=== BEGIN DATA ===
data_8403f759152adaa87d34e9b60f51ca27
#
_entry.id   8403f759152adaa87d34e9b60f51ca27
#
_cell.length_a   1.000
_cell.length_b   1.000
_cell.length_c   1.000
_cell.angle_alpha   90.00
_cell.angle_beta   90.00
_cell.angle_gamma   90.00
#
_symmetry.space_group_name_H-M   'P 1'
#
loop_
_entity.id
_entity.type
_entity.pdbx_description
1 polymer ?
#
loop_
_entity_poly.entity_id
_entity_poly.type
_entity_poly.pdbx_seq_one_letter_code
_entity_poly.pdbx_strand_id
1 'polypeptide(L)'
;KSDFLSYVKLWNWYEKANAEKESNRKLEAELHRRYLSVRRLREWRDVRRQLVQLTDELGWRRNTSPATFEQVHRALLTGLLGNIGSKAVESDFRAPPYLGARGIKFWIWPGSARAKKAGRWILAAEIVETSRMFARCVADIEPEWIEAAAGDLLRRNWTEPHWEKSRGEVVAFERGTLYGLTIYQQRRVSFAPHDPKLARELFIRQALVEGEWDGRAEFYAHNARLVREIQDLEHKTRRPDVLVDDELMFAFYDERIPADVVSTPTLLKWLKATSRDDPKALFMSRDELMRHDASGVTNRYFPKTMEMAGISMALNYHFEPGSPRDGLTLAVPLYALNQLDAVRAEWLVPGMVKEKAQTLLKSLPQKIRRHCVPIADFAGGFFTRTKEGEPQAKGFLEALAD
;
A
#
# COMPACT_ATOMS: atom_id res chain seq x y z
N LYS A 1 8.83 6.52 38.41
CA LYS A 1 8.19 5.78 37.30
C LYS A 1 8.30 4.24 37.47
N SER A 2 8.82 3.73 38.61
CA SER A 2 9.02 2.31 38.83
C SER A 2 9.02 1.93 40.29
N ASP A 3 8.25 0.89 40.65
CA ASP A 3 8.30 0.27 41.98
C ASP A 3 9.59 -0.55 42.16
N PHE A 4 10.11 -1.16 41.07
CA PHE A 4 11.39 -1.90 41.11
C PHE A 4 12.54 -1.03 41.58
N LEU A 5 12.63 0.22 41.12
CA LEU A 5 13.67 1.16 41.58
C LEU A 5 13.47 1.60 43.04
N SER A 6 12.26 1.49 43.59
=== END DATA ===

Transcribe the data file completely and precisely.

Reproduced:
data_8403f759152adaa87d34e9b60f51ca27
#
_entry.id   8403f759152adaa87d34e9b60f51ca27
#
_cell.length_a   1.000
_cell.length_b   1.000
_cell.length_c   1.000
_cell.angle_alpha   90.00
_cell.angle_beta   90.00
_cell.angle_gamma   90.00
#
_symmetry.space_group_name_H-M   'P 1'
#
loop_
_entity.id
_entity.type
_entity.pdbx_description
1 polymer ?
#
loop_
_entity_poly.entity_id
_entity_poly.type
_entity_poly.pdbx_seq_one_letter_code
_entity_poly.pdbx_strand_id
1 'polypeptide(L)'
;KSDFLSYVKLWNWYEKANAEKESNRKLEAELHRRYLSVRRLREWRDVRRQLVQLTDELGWRRNTSPATFEQVHRALLTGLLGNIGSKAVESDFRAPPYLGARGIKFWIWPGSARAKKAGRWILAAEIVETSRMFARCVADIEPEWIEAAAGDLLRRNWTEPHWEKSRGEVVAFERGTLYGLTIYQQRRVSFAPHDPKLARELFIRQALVEGEWDGRAEFYAHNARLVREIQDLEHKTRRPDVLVDDELMFAFYDERIPADVVSTPTLLKWLKATSRDDPKALFMSRDELMRHDASGVTNRYFPKTMEMAGISMALNYHFEPGSPRDGLTLAVPLYALNQLDAVRAEWLVPGMVKEKAQTLLKSLPQKIRRHCVPIADFAGGFFTRTKEGEPQAKGFLEALAD
;
A
#
# COMPACT_ATOMS: atom_id res chain seq x y z
N LYS A 1 8.83 6.52 38.41
CA LYS A 1 8.19 5.78 37.30
C LYS A 1 8.30 4.24 37.47
N SER A 2 8.82 3.73 38.61
CA SER A 2 9.02 2.31 38.83
C SER A 2 9.02 1.93 40.29
N ASP A 3 8.25 0.89 40.65
CA ASP A 3 8.30 0.27 41.98
C ASP A 3 9.59 -0.55 42.16
N PHE A 4 10.11 -1.16 41.07
CA PHE A 4 11.39 -1.90 41.11
C PHE A 4 12.54 -1.03 41.58
N LEU A 5 12.63 0.22 41.12
CA LEU A 5 13.67 1.16 41.58
C LEU A 5 13.47 1.60 43.04
N SER A 6 12.26 1.49 43.59